In 2000, Cambridge was ranked the 263rd most deprived out of the 354 districts in England.

Accommodation can be expensive and in short supply in the centre of town. However, many shops offer discounts to students, and there are often free or cheap events in the town.

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There are many pubs, cafes and restaurants in Cambridge, but only a few nightclubs, public cinemas or rock music venues. Many of the cultural activities are associated with the university, but are usually open to anyone. Often there are free classical concerts at lunch-times and in the evenings. Choirs can be heard at evensong (evening worship), for example at King's College Chapel. Buskers (street musicians) can often be seen in central Cambridge during the tourist season. There is a public swimming pool and sports centre in the town. University sports such as rowing and rugby can be watched free. Punts are available for hire during the spring and summer.

There are some interesting shops in the town, including many bookshops (eg: Heffers) in which you can browse. There is a daily open-air fruit and vegetable market in Market Square, in the centre of town.

Local events in Cambridge include:

The Bumps: a university rowing competition in May
May Week: private celebrations by university students in June, after the exams
Strawberry Fair: a free local festival of music, entertainments, arts and crafts on Midsummer Common in June
Cambridge Film Festival: a film festival in July

Nearby attractions include:

Newmarket - a town famous for horse racing and breeding, only 20 minutes away by coach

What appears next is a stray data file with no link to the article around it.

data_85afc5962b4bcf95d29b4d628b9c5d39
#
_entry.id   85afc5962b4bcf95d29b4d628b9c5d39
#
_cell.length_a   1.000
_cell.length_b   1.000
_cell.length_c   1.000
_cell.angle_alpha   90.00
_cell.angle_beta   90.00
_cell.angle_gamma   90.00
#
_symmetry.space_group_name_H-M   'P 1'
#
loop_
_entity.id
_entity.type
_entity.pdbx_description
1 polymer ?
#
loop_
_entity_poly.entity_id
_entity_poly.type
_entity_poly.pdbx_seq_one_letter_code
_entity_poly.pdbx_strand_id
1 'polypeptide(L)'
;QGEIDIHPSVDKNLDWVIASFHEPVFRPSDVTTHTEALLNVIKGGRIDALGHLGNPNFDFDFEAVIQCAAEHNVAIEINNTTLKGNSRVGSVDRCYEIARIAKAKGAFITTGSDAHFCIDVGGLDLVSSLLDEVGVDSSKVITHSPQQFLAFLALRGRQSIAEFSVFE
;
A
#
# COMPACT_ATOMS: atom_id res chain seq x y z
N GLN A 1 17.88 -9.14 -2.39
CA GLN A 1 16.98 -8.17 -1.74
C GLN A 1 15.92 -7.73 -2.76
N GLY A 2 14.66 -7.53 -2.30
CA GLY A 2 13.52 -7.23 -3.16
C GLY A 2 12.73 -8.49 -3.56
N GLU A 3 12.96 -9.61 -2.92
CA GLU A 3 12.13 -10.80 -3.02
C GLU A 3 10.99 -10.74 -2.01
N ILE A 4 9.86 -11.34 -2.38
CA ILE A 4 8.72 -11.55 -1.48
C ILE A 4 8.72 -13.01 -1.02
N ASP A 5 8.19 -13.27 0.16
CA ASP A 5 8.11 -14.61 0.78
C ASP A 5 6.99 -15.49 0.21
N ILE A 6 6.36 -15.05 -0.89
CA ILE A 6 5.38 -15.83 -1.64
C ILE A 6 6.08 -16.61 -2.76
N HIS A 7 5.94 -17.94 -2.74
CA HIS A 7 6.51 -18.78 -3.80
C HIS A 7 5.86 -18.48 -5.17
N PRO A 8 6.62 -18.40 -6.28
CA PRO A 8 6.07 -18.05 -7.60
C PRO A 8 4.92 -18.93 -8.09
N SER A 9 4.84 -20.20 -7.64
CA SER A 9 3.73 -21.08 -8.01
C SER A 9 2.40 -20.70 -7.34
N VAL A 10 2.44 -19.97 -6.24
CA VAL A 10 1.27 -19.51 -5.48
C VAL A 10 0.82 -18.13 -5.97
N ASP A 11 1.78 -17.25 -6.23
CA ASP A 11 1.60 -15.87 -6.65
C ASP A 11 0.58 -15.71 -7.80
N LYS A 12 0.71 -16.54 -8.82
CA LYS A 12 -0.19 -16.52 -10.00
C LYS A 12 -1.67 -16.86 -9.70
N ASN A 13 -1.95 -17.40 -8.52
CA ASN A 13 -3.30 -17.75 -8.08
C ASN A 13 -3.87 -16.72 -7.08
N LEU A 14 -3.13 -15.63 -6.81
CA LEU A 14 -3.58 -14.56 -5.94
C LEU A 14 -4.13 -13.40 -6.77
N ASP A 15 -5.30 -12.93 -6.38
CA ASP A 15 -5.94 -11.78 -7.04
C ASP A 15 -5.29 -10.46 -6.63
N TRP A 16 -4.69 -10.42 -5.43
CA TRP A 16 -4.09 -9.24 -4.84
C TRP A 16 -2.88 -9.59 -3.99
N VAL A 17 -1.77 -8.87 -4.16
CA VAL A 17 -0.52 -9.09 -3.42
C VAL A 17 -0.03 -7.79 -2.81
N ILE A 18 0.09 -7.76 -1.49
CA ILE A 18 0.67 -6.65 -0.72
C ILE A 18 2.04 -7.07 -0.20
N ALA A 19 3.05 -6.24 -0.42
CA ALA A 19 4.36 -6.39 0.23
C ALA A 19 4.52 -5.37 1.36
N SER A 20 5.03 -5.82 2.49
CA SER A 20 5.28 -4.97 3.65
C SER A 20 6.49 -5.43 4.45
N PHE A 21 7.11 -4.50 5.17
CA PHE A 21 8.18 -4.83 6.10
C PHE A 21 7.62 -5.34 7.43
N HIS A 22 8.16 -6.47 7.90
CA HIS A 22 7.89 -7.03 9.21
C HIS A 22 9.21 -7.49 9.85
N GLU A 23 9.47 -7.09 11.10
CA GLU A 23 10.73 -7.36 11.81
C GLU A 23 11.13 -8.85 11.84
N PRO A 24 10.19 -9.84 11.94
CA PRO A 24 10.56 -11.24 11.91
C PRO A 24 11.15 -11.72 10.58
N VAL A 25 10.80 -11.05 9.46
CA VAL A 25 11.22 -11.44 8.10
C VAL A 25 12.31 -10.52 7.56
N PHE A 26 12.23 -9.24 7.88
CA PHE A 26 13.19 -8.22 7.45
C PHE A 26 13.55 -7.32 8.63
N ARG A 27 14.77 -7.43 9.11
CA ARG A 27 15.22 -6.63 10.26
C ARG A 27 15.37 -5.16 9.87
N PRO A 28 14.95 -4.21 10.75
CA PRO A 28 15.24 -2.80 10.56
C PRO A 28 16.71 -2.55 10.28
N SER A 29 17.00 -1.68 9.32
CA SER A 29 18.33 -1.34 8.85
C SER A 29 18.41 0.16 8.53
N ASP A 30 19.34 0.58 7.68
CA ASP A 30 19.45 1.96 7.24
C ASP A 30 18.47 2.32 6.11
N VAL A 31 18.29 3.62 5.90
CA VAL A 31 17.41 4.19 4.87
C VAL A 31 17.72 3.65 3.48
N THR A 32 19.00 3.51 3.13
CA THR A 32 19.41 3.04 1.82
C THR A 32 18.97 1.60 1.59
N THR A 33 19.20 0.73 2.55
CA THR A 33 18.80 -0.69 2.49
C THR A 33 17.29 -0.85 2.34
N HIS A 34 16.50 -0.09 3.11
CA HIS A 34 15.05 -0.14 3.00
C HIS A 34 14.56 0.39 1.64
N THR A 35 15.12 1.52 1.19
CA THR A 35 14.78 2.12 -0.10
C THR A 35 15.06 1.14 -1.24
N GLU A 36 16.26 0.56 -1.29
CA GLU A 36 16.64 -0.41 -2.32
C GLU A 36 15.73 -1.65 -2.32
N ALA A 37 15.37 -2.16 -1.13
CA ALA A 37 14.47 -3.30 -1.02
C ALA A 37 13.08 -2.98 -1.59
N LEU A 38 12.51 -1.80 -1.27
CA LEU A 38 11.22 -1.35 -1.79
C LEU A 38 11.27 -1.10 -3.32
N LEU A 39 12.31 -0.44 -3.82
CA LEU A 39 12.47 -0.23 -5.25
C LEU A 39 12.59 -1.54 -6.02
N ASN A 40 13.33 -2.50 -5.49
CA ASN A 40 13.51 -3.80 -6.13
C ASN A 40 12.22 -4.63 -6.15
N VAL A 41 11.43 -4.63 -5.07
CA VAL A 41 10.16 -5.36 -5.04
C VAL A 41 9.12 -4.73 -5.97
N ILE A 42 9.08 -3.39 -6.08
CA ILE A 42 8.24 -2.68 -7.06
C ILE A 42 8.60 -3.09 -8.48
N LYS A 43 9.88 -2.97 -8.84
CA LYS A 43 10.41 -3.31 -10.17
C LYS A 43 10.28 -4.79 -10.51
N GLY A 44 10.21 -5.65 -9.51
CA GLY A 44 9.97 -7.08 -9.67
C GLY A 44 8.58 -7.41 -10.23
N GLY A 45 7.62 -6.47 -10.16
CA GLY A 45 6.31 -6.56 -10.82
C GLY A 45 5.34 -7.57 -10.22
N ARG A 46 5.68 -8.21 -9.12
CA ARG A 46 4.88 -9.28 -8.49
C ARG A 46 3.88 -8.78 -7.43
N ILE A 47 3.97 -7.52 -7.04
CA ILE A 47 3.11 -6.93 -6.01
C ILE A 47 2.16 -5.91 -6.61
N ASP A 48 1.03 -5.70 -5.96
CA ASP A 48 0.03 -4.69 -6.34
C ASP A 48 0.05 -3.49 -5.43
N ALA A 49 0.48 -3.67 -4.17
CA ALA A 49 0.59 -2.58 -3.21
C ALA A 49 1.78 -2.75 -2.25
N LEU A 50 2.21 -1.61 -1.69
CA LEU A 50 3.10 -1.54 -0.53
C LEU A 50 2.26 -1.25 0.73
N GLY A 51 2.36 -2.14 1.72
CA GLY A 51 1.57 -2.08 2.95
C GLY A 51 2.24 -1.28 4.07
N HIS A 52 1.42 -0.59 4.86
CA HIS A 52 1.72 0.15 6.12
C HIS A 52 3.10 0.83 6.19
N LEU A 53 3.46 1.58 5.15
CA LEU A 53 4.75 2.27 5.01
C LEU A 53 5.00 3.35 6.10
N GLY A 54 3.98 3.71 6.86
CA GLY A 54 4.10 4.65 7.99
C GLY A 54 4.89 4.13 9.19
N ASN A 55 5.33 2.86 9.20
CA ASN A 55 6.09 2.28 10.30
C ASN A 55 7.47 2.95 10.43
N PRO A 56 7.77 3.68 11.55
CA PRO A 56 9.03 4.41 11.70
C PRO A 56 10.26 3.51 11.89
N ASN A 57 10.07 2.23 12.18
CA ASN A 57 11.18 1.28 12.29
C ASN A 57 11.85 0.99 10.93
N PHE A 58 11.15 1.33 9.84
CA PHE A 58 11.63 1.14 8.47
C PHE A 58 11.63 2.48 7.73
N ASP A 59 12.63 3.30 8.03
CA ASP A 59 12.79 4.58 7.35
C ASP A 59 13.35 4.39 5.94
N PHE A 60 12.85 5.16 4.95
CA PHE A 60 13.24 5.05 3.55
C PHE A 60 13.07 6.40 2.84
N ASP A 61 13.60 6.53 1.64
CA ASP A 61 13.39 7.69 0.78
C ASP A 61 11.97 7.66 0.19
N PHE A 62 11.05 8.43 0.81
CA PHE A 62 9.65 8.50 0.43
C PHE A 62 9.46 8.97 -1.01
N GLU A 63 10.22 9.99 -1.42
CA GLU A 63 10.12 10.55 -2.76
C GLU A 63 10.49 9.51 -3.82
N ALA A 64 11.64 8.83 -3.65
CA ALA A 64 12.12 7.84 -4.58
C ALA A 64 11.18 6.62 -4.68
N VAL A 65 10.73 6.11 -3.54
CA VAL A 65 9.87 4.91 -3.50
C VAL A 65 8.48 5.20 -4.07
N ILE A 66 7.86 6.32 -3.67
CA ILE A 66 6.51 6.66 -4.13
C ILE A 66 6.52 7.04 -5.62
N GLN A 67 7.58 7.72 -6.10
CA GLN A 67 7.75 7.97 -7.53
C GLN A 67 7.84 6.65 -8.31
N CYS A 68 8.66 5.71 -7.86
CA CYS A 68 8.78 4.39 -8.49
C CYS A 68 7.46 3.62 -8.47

Grantchester meadows - there is a beautiful riverside walk through fields to the village of Grantchester
Ely - famous for its cathedral and as the birthplace of Oliver Cromwell

The National Stud,

Walking to Grantchester (some walks
are organised by International Friends)


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Bus: The bus station is centrally located and provides bus and coach services to much of the surrounding region. However, not many buses run late in the evening.
Car: Roads are busy and parking spaces are limited. Few students have a car.
: The railway station is to the north of the town. There is a frequent train service to London, as well as services to major towns in East Anglia and the Midlands
Bicycle: Because it is so flat, the most convenient way to travel around the town is by bicycle.
Walking: The town centre is compact, so it may be possible to walk to your school and accommodation if they are central.

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East of England Tourist Board:
Cambridge tourist information:

Local government
Cambridge City Council:


University of Cambridge:
Anglia Ruskin University:

Careers services
Cambridge University Careers Service:


Cambridge News:

Town guides
Guide to the Cambridge area:
City guide:

International students

- International Friends offers guided coach tours in the UK for international students in Cambridge. Free walks to Grantchester or other local places are also organised. For details of their tours, see: Travel/Tours/Company/InternationalFriends. Photos from several of their tours are shown in the Travel/Tours section of this website.

- The World Study Solutions website provides general information for international students, and also shows details of a card which gives discounts for international students in many local shops. See:

- Andy's Coffee Bar (St Andrew's Street, next to the cinema) and Harry's Coffee Bar (Market Street, between the market and Sydney Street) are coffee bars organised by Christians in Cambridge for international students and others (you do not have to be a Christian)

Bookshops with large English as a Foreign Language (EFL) sections include:
Cambridge International Book Centre, 42 Hills Road, Cambridge CB2 1LA:
Heffer's, 20 Trinity Street, Cambridge CB2 1TY:

Local services
Local Life:

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Tourist guide to visiting Cambridge: Travel/Tours/England/Cambridge
Language school towns: Britain/Towns
Tour of Central England: Travel/Tours/England/Central

Home page: Home